Mass demonstrations by Muslim Brotherhood supporters in Cairo turned violent overnight. This has overshadowed the first visit by a senior US official since the coup on July 3rd.
Fighting between Islamist supporters of Egypt’s deposed president Mohammed Morsi and the police began overnight after demonstrators took to the streets in Cairo following their Ramadan iftar meal.
They were the first in the Egyptian capital since dozens of pro-Morsi demonstrators were shot dead outside military headquarters a week ago.
This comes as US Deputy Secretary of State William Burns continues a two-day visit to the country.
On Monday he held first talks with the country’s new leadership, including the army-appointed interim prime minister Hazem al-Beblawi, Mohammed ElBaradei, interim vice president for international relations, interim President Adli Mansour and Defense Minister Abdel Fattah el-Sissi.
“I did not come with American solutions, nor did I come to lecture anyone. We will not try to impose our model on Egypt,” Burns said after his meetings.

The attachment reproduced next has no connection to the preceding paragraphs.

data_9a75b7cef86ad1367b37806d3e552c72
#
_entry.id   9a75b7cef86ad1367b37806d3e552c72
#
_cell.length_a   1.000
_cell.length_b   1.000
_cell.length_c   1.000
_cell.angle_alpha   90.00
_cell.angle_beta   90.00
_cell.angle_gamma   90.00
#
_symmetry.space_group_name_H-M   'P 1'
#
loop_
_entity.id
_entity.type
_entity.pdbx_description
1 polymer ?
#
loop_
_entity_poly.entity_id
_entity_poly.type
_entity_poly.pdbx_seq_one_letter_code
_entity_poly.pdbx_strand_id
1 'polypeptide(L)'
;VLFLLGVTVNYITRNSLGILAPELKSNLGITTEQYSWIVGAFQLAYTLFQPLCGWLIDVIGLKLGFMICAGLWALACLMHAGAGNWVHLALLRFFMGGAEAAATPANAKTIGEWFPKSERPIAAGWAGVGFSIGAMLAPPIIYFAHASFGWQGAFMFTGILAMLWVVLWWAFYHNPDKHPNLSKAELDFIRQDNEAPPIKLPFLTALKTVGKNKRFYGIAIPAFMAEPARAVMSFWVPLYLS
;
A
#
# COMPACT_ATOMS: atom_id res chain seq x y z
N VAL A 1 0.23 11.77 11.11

He also said the US would not favor any individuals or parties.
“The truth is that only Egyptians themselves can make the hard choices required to build an inclusive, tolerant, democratic future,” Burns said. “I also know that they will find a determined partner in the United States.”
Meanwhile Muslim Brotherhood representatives have blamed the United States for backing or even instigating the coup.
“The Americans carried out the military coup – they didn’t just recognize the new leaders, they carried out the coup. We know, and we have specific information about the communications that preceded the coup, which proves that the US planned it and General [Abdel Fattah] el-Sissi executed it,” said Muslim Brotherhood spokesman Farid Ismail.
Burns called on the military to refrain from politically motivated arrests and asked: “If representatives of some of the largest parties in Egypt are detained or excluded, how are dialogue and participation possible?”
Burns urged those opposed to Morsi’s ouster to participate in the political process peacefully and said he was confident there would be a peaceful political future. “I don’t think that Egypt is in danger of repeating the tragedy that we see in Syria today,” he said.
The interim premier is expected to announce a transitional cabinet this week, to pave the way to parliamentary and presidential elections.
Burns’ visit is the first to Egypt by a senior US official since the military toppled Morsi on July 3.
The US gives Egypt around 1.5 billion dollars of aid annually (1.14 billion euros), a large portion of which is military aid.
rg/jr (Reuters, AFP, dpa)